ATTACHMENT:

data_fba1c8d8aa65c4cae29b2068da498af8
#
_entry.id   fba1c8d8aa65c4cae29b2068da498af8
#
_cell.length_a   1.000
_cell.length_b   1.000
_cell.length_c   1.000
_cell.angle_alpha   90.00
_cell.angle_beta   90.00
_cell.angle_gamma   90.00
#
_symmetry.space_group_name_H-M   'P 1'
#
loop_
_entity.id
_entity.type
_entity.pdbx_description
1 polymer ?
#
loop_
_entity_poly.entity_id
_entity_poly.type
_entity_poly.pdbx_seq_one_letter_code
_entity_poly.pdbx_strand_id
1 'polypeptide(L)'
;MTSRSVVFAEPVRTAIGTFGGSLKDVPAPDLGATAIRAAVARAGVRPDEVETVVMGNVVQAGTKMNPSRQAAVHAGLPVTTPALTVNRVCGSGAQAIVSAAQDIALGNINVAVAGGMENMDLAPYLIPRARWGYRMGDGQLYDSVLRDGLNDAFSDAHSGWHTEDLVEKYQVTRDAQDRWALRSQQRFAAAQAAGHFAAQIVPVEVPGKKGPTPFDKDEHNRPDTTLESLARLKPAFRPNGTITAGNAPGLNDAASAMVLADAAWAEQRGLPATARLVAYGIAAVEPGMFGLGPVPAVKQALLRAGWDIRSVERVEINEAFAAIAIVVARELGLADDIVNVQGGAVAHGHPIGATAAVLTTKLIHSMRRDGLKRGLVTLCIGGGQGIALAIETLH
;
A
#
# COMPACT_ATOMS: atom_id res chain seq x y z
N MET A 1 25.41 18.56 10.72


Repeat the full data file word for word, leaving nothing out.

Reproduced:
data_fba1c8d8aa65c4cae29b2068da498af8
#
_entry.id   fba1c8d8aa65c4cae29b2068da498af8
#
_cell.length_a   1.000
_cell.length_b   1.000
_cell.length_c   1.000
_cell.angle_alpha   90.00
_cell.angle_beta   90.00
_cell.angle_gamma   90.00
#
_symmetry.space_group_name_H-M   'P 1'
#
loop_
_entity.id
_entity.type
_entity.pdbx_description
1 polymer ?
#
loop_
_entity_poly.entity_id
_entity_poly.type
_entity_poly.pdbx_seq_one_letter_code
_entity_poly.pdbx_strand_id
1 'polypeptide(L)'
;MTSRSVVFAEPVRTAIGTFGGSLKDVPAPDLGATAIRAAVARAGVRPDEVETVVMGNVVQAGTKMNPSRQAAVHAGLPVTTPALTVNRVCGSGAQAIVSAAQDIALGNINVAVAGGMENMDLAPYLIPRARWGYRMGDGQLYDSVLRDGLNDAFSDAHSGWHTEDLVEKYQVTRDAQDRWALRSQQRFAAAQAAGHFAAQIVPVEVPGKKGPTPFDKDEHNRPDTTLESLARLKPAFRPNGTITAGNAPGLNDAASAMVLADAAWAEQRGLPATARLVAYGIAAVEPGMFGLGPVPAVKQALLRAGWDIRSVERVEINEAFAAIAIVVARELGLADDIVNVQGGAVAHGHPIGATAAVLTTKLIHSMRRDGLKRGLVTLCIGGGQGIALAIETLH
;
A
#
# COMPACT_ATOMS: atom_id res chain seq x y z
N MET A 1 25.41 18.56 10.72